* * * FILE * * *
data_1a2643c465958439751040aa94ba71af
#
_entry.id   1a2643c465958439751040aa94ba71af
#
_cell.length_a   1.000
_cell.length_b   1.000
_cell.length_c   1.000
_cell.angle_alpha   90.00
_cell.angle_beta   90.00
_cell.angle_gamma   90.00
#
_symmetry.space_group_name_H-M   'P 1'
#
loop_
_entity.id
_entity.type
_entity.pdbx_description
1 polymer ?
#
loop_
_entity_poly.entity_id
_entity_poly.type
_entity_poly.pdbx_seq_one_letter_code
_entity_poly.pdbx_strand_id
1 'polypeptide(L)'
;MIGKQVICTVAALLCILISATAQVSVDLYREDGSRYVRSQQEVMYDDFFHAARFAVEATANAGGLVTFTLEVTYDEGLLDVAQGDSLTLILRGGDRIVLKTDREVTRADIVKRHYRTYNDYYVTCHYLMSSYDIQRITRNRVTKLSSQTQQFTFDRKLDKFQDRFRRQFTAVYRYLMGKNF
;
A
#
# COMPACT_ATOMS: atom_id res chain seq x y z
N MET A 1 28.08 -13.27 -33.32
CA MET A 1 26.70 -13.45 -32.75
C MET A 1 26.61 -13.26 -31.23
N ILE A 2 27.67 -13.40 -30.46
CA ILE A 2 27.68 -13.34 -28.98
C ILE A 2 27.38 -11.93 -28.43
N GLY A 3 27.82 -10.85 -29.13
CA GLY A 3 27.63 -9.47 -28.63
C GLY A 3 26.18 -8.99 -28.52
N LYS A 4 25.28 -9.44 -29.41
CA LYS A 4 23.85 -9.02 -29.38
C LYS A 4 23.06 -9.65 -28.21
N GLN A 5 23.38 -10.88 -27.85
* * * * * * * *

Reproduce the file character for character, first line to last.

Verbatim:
data_1a2643c465958439751040aa94ba71af
#
_entry.id   1a2643c465958439751040aa94ba71af
#
_cell.length_a   1.000
_cell.length_b   1.000
_cell.length_c   1.000
_cell.angle_alpha   90.00
_cell.angle_beta   90.00
_cell.angle_gamma   90.00
#
_symmetry.space_group_name_H-M   'P 1'
#
loop_
_entity.id
_entity.type
_entity.pdbx_description
1 polymer ?
#
loop_
_entity_poly.entity_id
_entity_poly.type
_entity_poly.pdbx_seq_one_letter_code
_entity_poly.pdbx_strand_id
1 'polypeptide(L)'
;MIGKQVICTVAALLCILISATAQVSVDLYREDGSRYVRSQQEVMYDDFFHAARFAVEATANAGGLVTFTLEVTYDEGLLDVAQGDSLTLILRGGDRIVLKTDREVTRADIVKRHYRTYNDYYVTCHYLMSSYDIQRITRNRVTKLSSQTQQFTFDRKLDKFQDRFRRQFTAVYRYLMGKNF
;
A
#
# COMPACT_ATOMS: atom_id res chain seq x y z
N MET A 1 28.08 -13.27 -33.32
CA MET A 1 26.70 -13.45 -32.75
C MET A 1 26.61 -13.26 -31.23
N ILE A 2 27.67 -13.40 -30.46
CA ILE A 2 27.68 -13.34 -28.98
C ILE A 2 27.38 -11.93 -28.43
N GLY A 3 27.82 -10.85 -29.13
CA GLY A 3 27.63 -9.47 -28.63
C GLY A 3 26.18 -8.99 -28.52
N LYS A 4 25.28 -9.44 -29.41
CA LYS A 4 23.85 -9.02 -29.38
C LYS A 4 23.06 -9.65 -28.21
N GLN A 5 23.38 -10.88 -27.85